Stories about poet

I rise, I am the dream and the hope of the slave – Maya Angelou

“I’ve learned that people will forget what you said, people will forget what you did, but people will never forget how you made them feel.” – Maya Angelou A great soul has left us. Everyone is saddened by the passing of one of the most celebrated poet, writer, teacher, artist, dancer, director and civil rights activist, Dr Maya Angelou, who died on May 28, 2014, at the age of 86. People will never forget how Angelou made them feel. Poet, critic and scholar Joanne M Braxton remembers her as “America’s most visible black female auto biographer”. To me, when I think of Angelou ...

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Remembering Jalib, remembering his fight against dictatorship

There was a man who audaciously used to say, “Mai nahi Manta” (I refuse to accept) He was neither a bourgeois nor a feudal and surely, he was not patronised by any ‘third force’ (Teesri Quwwat) that has a hand in every incident that takes place in Pakistan. He was an ideologue, charismatic and an eloquent poet. Moreover, he was best known for his revolutionary zeal. He struggled for the restoration of democracy and human rights. His enthralling poetry elucidated the notorious rule of dictators. However, his poesy still befits today’s political setting. That man was none other than the great Habib Ahmed Jalib. Dastoor was ...

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Radiated mind

I painfully limp towards a pile of poetry buried in dust, Devouring words and lines Like the bittersweet intoxication of a spinal tap; To feed a brain long dormant For three months in a hospital bed.   To awaken the poet that almost died, Words wither away and sentences snarl imperfection. Nocturnal witching hours are spent in pursuit of creativity, Hopelessly. I had the word! And now it’s gone, In the fuzzy, indistinct chatter of air-conditioning vents.   Claustrophobia. A plastic mask clasped me during cranial radiation, Like an implacable pillow in the hands of a killer. A tight white prison For technicolor sensibilities, Banning any muses from melting through.   My mind is nothing without my art. And to escape from the eternal facade, I present to ...

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In praise of the Nobel Prize for Literature 2011

In case you didn’t notice, it was the annual literary maelstrom last week. The Nobel Prize in Literature was handed to somebody, Tomas Tranströmer of Sweden. The announcement evoked a global response which entailed synchronised hair pulling, angry tweeting, cynical literary opining in the millions. On the whole, it turned out to be an entirely predictable show of hostility from a world of outraged readers. The ruling sentiments went something like this: “Oh right! So Roth/Murakami/Pynchon/Nadas/Adonis is going to lose out AGAIN to somebody I’ve not even heard of?” “Wait, are you saying, like, this guy Transformer-whatever, haha, his work is ...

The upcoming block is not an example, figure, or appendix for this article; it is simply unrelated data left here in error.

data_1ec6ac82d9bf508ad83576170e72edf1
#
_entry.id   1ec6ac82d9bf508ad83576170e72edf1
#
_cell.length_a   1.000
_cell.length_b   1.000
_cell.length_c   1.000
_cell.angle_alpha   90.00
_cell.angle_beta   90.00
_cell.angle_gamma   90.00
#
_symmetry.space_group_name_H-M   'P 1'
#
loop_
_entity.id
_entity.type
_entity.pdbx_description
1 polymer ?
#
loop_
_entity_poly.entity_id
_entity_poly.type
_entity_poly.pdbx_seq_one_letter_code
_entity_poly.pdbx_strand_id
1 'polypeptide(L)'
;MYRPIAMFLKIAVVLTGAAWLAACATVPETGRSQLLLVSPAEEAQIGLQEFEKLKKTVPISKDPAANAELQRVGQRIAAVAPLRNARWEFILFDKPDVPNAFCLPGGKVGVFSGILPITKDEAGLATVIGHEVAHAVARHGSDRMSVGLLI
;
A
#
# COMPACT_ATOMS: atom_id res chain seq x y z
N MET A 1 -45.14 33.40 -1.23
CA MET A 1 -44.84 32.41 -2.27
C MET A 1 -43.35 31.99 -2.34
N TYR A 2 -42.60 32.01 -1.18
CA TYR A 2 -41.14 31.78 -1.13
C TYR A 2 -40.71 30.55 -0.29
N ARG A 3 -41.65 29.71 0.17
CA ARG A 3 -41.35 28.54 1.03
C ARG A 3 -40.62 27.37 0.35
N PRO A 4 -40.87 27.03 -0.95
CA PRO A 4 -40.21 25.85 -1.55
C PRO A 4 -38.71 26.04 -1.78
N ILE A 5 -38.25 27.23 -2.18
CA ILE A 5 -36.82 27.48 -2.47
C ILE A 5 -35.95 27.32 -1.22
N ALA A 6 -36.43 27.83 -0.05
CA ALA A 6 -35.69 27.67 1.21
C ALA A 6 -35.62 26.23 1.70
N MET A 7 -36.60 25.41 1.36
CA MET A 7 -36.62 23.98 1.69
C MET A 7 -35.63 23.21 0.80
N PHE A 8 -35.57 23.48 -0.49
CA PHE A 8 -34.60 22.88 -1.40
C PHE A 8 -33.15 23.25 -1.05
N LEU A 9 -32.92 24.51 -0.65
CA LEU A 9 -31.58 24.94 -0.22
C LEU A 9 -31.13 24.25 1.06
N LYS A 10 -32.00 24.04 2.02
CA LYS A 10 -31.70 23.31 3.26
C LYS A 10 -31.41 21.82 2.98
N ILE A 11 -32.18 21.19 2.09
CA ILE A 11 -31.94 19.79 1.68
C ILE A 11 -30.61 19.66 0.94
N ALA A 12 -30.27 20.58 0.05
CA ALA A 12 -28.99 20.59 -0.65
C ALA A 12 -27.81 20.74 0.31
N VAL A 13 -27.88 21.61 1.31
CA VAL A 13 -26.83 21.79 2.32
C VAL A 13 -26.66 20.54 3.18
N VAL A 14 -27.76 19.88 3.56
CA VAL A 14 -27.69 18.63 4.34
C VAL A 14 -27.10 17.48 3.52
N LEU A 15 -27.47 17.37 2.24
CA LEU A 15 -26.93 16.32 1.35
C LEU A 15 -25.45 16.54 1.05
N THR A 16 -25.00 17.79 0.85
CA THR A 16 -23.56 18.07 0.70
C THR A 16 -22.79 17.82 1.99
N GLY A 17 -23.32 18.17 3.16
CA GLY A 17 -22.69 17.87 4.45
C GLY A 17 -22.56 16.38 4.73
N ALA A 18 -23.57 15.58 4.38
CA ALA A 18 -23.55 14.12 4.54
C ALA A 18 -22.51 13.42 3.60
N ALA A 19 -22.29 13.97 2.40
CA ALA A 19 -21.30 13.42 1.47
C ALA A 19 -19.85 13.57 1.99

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Falling ill

I came across Hameed Akhtar last week and found him quite out of sorts. He complained that even after he had written a column about his failing health none of his friends had come visiting to inquire after him. I felt so embarrassed and yet, I realised, the only person really responsible for it was himself. His column about himself was followed immediately by one that made me forget his illness. Even when I recalled the previous column, I was convinced that the latter column could not have been written by an ailing man. It was about how mushairas, the ...

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Iqbal: Beyond poetic catchphrases

Yesterday was the death anniversary of one of Pakistan’s prominent national heroes, philosopher and poet Allama Muhammad Iqbal. Dr Riffat Hassan wrote a wonderful piece on how Iqbal’s ideology and message has been excluded from national discourse. I would like to echo that sentiment; today’s generation feels no connection to Iqbal’s ideas. Every once in a while, I see a couple of his lines on someone’s Facebook status but that’s about it. Pakistanis know nothing of the man beyond a few catchphrases. His ideas are important to understand, question and reflect on, because we have all grown up in an environment ...

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“The good earth in our cities is confined to small pots”

Where are such scatterbrains to be found today? I mean people like Mubarik Ahmed, the poet. A selection of his poetry has been published recently and I am reminded of so much: about his poetry, about his bicycle, about his concern and his efforts for the Movement for World Government. Meera Ji, free verse, Halqa Arbab-i-Zauq, his bicycle, prose poetry, the Movement for World Government were the elements that together defined the poet’s personality. Of course, seeing the parts as disparate is just a mental block. Let me say nonetheless that together his many interests piled up so much stuff ...

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